Islamophobia remains a critical problem, which instigates unsubstantial prejudices against our region and Muslims. Terror plays a role in the persistence of such problems. We have to combat any form of deviation playing into the hands of people who equate terrorism with Islam, the religion of love, tolerance and conciliation.[37]

Statements on the Middle East

Abdullah Gül speaking on the Middle East at the Halifax International Security Forum 2014

Gül has been a critic of Israel and Western countries which established relations with Israel at the expense of Palestine.[38] After the Israeli raid on the MV Mavi Marmara in 2010, he advocated the complete ending of diplomatic relations with Israel, stating that "Israel will turn into a complete apartheid regime in the next 50 years if it does not allow for the establishment of an independent and proud Palestinian state with its capital in east Jerusalem. That is why we are exerting efforts to achieve a fair peace with a strategic point of view, which is to Israel's own interests."[39]

On 31 December 2012, he stated with respect to the Arab spring and democratization of the Arab world: "But democracy is not only about elections. The task of creating essential democratic institutions – the rule of law, habits of accountability, gender equality, and freedom of expression and faith – still awaits these countries".[40][41]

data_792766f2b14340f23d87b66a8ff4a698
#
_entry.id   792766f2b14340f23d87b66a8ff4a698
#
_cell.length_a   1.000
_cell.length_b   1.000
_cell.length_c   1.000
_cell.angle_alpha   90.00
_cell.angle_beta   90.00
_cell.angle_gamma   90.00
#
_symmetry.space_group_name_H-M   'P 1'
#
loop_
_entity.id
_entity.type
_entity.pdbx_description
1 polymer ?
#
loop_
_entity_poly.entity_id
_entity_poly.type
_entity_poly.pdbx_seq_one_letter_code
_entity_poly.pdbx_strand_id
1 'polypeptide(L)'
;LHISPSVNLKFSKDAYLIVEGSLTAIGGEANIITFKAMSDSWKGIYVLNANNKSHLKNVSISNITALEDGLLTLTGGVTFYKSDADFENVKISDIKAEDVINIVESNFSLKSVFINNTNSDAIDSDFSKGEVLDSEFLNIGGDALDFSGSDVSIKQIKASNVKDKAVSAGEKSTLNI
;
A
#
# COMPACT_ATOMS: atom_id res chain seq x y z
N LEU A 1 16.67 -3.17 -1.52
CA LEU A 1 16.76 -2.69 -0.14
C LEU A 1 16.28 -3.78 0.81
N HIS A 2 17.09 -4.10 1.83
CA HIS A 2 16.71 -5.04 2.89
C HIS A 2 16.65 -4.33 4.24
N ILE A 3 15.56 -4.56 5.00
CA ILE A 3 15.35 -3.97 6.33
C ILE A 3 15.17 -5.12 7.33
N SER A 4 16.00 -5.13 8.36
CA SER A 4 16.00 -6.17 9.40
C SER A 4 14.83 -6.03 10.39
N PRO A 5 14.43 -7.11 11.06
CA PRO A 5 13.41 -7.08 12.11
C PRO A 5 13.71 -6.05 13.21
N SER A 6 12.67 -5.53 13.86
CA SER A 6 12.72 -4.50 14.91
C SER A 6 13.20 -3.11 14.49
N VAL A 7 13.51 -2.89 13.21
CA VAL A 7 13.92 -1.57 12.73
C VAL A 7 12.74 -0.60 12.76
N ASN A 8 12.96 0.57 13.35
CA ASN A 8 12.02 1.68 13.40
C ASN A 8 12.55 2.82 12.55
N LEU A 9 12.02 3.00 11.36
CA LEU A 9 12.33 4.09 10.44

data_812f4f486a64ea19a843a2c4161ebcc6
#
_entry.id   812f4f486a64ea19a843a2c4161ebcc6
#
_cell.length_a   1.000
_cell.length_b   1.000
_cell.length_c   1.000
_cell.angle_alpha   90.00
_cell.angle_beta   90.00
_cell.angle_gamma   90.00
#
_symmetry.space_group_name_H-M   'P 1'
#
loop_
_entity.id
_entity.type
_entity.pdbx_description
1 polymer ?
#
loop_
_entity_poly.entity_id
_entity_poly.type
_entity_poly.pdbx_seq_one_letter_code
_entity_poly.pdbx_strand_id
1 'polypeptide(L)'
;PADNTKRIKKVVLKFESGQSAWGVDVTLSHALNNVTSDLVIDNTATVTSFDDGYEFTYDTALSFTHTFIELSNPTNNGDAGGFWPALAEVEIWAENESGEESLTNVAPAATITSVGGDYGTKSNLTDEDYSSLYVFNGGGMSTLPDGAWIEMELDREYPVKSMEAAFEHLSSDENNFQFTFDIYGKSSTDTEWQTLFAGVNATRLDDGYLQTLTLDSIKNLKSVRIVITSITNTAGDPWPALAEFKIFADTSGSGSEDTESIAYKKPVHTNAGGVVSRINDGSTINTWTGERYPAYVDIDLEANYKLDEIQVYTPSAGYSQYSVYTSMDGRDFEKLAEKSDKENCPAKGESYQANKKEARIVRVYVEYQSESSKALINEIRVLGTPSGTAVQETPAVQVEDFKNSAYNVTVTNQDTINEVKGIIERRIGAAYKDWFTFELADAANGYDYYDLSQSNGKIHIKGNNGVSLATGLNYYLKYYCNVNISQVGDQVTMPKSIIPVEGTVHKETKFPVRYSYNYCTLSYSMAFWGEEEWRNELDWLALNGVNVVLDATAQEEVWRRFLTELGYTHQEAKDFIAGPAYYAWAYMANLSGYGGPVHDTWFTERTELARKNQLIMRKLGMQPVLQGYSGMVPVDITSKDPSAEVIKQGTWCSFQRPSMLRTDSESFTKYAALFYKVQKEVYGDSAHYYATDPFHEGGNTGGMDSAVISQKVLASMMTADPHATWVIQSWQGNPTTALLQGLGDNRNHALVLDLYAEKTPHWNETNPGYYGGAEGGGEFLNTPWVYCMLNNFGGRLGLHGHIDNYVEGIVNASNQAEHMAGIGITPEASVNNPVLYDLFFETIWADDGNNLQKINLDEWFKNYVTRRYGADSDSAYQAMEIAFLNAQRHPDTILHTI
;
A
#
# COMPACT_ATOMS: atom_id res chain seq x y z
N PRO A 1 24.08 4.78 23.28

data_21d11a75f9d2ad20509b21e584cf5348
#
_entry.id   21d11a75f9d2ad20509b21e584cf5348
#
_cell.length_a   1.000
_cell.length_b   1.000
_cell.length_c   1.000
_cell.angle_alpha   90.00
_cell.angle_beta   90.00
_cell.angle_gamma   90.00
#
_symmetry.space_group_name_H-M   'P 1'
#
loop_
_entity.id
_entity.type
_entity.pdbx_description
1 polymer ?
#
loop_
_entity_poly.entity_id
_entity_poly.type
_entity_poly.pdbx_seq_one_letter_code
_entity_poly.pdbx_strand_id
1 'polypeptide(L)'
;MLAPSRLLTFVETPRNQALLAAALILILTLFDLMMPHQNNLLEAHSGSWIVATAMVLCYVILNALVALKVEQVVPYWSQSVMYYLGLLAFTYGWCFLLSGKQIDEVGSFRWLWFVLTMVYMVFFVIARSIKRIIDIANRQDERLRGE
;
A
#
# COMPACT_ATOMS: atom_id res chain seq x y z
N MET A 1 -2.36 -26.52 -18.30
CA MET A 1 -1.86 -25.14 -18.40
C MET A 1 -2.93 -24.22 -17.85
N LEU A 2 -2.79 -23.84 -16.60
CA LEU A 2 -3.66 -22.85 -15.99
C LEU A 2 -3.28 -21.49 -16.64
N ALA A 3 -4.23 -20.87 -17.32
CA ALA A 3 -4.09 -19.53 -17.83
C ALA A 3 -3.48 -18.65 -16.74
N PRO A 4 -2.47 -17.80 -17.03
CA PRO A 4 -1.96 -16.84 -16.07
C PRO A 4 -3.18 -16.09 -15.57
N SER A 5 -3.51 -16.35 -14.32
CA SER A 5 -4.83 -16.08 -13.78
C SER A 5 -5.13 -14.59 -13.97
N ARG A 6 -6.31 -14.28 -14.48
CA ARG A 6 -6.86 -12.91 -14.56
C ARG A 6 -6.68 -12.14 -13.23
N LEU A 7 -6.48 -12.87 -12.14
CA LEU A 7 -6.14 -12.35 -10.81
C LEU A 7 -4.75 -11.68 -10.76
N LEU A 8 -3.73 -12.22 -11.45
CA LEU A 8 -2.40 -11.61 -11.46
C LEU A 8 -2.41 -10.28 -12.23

History of titles

Honours and medals

National honours

Ribbon bar Award or decoration Country Date Place Note Ref.
Medal of Honor of the Republic of Turkey  Turkey 28 August 2014 Ankara [43][44]

Foreign honours

Ribbon bar Award or decoration Country Date Place Note Ref.
Pro Merito medal by European Council  European Union 2002 Brussels [45]
First Class Order of Abdulaziz Al Saud  Saudi Arabia 9 November 2007 Ankara The order was named after Abdulaziz Al Saud. [46]
Knight Grand Cross of the Order of the Bath  United Kingdom 13 May 2008 Ankara British order of chivalry. [47]
Medal of the tenth anniversary of the capital city of Astana  Kazakhstan 4 July 2008 Astana [48]
Necklace of Independence  Qatar 17 August 2009 Istanbul [45][49]
Grand Collar of the Order of Prince Henry  Portugal 12 May 2009 Ankara Portuguese National Order of Knighthood. [50]
Knight Grand Cross with Collar of the Order of Merit of the Italian Republic  Italy 17 November 2009 Ankara The highest ranking honour of the Italian Republic [51]
Collar of the Order of Mubarak the Great  Kuwait 21 December 2009 Kuwait City [52]
2010 Chatham House Prize  United Kingdom 20 March 2010 London Gul awarded "Statesman of the Year" by Queen Elizabeth II. [53]
Order of Valour  Cameroon 16 March 2010 Yaoundé Second highest order in Cameroon. [54]
Nishan-e-Pakistan  Pakistan 31 March 2010 Islamabad Pakistan's highest civil order. [55][56]
Grand Cross with Chain Order of Merit of the Republic of Hungary  Hungary 15 November 2011 Ankara The highest state order and second class of Hungary. [57]